B
Committee Biographical Information

H. NORMAN ABRAMSON, Chair, is executive vice president (emeritus) of Southwest Research Institute. He is internationally known in the field of theoretical and applied mechanics. His specific area of expertise is in the dynamics of contained liquids in astronautical, nuclear, and marine systems. He began his career as an associate professor of aeronautical engineering at Texas A&M University and has served as vice president and governor of the American Society of Mechanical Engineers (ASME) and director of the American Institute of Aeronautics and Astronautics (AIAA). He is an AIAA fellow and fellow and honorary member of the ASME. He received his Ph.D. in engineering mechanics from the University of Texas at Austin. As a member of the National Academy of Engineering, he served on its council from 1984 to 1990. He has also chaired and served on many other NAE and NRC committees, including chair of the Committee on R&D Strategies to Improve Surface Transportation Security, the Transportation Research Board’s (TRB’s) Research and Technology Coordinating Committee, and TRB’s Federal Transportation R&D Strategic Planning Process. He was as a member of the U.S. Air Force Scientific Advisory Board from 1986 to 1990. From 2000 to 2002, he chaired the Committee for a Study of Public Sector Requirements for a Small Aircraft Transportation System, which was sponsored by NASA. He was vice chair of the Committee for a Review of the National Transportation Science and Technology Strategy. He recently served on the Committee on National Institute of Aerospace Proposal Reviews and the Committee on the Role of Naval Forces in the Global War on Terror. He is currently a member of the Oversight Committee for the Strategic Highway Research Program 2.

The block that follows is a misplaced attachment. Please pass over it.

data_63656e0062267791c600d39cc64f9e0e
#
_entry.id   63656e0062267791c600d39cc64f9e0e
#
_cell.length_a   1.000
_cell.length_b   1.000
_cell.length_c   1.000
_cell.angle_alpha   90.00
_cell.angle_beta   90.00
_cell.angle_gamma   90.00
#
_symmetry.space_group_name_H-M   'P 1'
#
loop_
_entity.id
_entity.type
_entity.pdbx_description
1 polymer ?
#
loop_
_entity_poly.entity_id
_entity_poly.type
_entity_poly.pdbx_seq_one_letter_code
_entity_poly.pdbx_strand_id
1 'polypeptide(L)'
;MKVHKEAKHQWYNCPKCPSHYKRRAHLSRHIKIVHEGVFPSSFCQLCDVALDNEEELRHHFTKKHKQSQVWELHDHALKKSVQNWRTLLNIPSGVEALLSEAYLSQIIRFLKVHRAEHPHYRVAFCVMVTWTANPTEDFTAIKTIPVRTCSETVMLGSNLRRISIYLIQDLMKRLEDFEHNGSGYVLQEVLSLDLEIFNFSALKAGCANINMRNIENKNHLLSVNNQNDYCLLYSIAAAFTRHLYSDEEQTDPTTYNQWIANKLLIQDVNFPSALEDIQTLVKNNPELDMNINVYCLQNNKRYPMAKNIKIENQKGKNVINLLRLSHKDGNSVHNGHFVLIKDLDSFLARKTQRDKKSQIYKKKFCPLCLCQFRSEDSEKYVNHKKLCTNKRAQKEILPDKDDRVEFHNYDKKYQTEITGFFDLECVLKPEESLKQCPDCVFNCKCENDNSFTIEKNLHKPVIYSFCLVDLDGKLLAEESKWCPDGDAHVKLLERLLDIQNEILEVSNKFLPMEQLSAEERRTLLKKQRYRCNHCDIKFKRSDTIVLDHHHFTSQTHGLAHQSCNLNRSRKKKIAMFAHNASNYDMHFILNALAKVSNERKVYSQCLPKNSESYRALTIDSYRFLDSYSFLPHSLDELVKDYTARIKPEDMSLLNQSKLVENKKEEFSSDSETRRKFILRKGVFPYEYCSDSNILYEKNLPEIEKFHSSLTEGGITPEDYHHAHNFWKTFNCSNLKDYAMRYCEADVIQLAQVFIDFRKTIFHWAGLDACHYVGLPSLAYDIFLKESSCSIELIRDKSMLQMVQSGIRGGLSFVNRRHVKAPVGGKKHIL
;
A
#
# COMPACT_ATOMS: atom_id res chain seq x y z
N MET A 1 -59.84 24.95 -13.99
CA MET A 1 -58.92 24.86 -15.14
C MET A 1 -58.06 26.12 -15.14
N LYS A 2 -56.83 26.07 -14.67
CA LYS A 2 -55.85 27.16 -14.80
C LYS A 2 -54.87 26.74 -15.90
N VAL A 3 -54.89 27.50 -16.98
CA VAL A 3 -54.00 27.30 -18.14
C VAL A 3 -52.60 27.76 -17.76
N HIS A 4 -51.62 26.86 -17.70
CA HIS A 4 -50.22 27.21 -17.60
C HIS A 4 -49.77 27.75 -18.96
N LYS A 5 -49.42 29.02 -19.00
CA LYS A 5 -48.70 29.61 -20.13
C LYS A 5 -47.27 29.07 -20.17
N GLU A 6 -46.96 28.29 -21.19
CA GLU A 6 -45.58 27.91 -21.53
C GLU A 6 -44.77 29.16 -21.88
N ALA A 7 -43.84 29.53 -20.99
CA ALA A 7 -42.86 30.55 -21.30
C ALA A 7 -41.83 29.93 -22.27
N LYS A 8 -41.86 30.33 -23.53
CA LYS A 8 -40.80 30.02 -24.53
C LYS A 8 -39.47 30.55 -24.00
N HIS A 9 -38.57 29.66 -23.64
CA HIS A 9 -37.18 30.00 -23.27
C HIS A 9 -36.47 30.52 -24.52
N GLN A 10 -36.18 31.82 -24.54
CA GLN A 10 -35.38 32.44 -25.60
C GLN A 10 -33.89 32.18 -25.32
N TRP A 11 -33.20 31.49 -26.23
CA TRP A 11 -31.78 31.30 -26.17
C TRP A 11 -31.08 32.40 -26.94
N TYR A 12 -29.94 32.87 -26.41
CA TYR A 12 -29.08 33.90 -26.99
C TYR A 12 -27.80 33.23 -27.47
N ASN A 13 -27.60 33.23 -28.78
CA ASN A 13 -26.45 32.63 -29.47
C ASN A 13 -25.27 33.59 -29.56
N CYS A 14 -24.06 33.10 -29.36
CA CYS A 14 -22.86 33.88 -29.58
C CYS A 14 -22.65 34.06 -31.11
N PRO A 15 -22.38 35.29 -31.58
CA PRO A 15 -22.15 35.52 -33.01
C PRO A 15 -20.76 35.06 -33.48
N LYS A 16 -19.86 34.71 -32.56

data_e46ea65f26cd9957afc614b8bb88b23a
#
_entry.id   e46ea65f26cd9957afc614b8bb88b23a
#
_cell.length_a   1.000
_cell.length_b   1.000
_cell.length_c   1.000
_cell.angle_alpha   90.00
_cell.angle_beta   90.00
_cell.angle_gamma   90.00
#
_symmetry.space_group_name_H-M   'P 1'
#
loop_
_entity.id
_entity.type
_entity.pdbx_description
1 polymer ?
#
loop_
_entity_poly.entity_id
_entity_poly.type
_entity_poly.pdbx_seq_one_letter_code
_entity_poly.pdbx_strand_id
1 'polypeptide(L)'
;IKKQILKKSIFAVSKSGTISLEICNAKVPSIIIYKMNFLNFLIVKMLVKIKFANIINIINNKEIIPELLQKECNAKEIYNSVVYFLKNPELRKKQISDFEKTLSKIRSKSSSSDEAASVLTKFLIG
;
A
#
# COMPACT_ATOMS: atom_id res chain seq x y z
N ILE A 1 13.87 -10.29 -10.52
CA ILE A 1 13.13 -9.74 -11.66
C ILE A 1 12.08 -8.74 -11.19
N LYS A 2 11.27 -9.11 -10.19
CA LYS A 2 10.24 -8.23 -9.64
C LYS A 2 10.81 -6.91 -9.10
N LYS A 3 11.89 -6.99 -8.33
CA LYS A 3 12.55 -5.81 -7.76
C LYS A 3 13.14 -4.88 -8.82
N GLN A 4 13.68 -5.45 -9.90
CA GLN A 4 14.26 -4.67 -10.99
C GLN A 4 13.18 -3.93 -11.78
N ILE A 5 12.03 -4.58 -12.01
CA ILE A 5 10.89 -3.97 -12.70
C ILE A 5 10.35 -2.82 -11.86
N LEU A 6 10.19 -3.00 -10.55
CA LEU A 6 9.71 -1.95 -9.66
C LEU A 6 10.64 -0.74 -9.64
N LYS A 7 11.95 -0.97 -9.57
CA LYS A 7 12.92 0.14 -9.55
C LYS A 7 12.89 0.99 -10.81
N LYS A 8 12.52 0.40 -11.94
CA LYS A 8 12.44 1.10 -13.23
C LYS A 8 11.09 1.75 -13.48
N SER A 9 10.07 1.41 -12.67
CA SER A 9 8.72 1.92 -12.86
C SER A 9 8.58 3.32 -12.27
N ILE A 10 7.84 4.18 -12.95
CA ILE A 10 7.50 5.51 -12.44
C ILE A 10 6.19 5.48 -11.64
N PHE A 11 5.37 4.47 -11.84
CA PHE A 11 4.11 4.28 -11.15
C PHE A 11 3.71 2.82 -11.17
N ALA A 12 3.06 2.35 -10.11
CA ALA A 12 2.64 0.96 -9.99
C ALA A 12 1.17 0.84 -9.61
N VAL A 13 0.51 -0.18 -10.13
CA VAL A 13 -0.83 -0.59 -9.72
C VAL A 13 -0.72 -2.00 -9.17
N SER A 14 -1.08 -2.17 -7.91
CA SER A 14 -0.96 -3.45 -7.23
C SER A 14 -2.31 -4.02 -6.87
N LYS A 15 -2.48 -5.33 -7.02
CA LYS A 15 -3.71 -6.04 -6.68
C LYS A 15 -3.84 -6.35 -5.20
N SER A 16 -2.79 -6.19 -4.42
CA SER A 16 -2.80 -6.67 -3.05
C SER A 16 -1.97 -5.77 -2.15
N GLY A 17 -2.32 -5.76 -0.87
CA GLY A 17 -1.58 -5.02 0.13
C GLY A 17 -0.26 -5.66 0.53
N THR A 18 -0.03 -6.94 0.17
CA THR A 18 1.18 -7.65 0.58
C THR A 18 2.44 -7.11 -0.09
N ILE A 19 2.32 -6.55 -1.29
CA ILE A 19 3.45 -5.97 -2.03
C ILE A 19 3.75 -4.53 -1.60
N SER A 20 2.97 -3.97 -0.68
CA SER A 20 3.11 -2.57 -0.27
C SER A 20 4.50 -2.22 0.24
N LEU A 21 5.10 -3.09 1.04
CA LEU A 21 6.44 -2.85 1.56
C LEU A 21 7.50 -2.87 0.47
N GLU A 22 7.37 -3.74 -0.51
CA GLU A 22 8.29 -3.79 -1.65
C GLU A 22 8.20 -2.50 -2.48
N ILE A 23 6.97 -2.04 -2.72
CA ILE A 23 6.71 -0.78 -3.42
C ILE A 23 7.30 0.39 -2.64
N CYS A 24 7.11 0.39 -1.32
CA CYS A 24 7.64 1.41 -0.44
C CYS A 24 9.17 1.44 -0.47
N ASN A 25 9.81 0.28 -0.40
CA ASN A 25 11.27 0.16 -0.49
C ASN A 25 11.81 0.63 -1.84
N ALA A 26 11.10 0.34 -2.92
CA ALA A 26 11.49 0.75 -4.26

ROBERT T. FRANCIS, Vice Chair, is senior policy advisor for Zuckert, Scoutt, and Rasenberger, LLP. He is the past vice chair of the National Transportation Safety Board (NTSB). After joining the NTSB, he was the senior official at a number of transportation accident investigations, including the explosion and crash of TWA Flight 800 off Long Island, New York; the crash of ValuJet Flight 592 in the Florida Everglades; and a Learjet 35 accident in Mina, South Dakota. Mr. Francis also has chaired a number of NTSB public hearings, including the hearing on Part 145 aviation maintenance practices and oversight, the hearing on Korean Air Flight 801 that crashed in Guam, and the hearing on passive grade crossing safety in the United States. Prior to his appointment to NTSB, he served as senior representative for the Federal Aviation Administration (FAA) in western Europe and North Africa. Representing the FAA administrator, he worked extensively on aviation safety and security issues with U.S. and foreign air carriers, transportation governmental authorities, aircraft manufacturers, and airports. He is a member of the Executive Committee of the Board of Governors of the Flight Safety Foundation and is actively involved as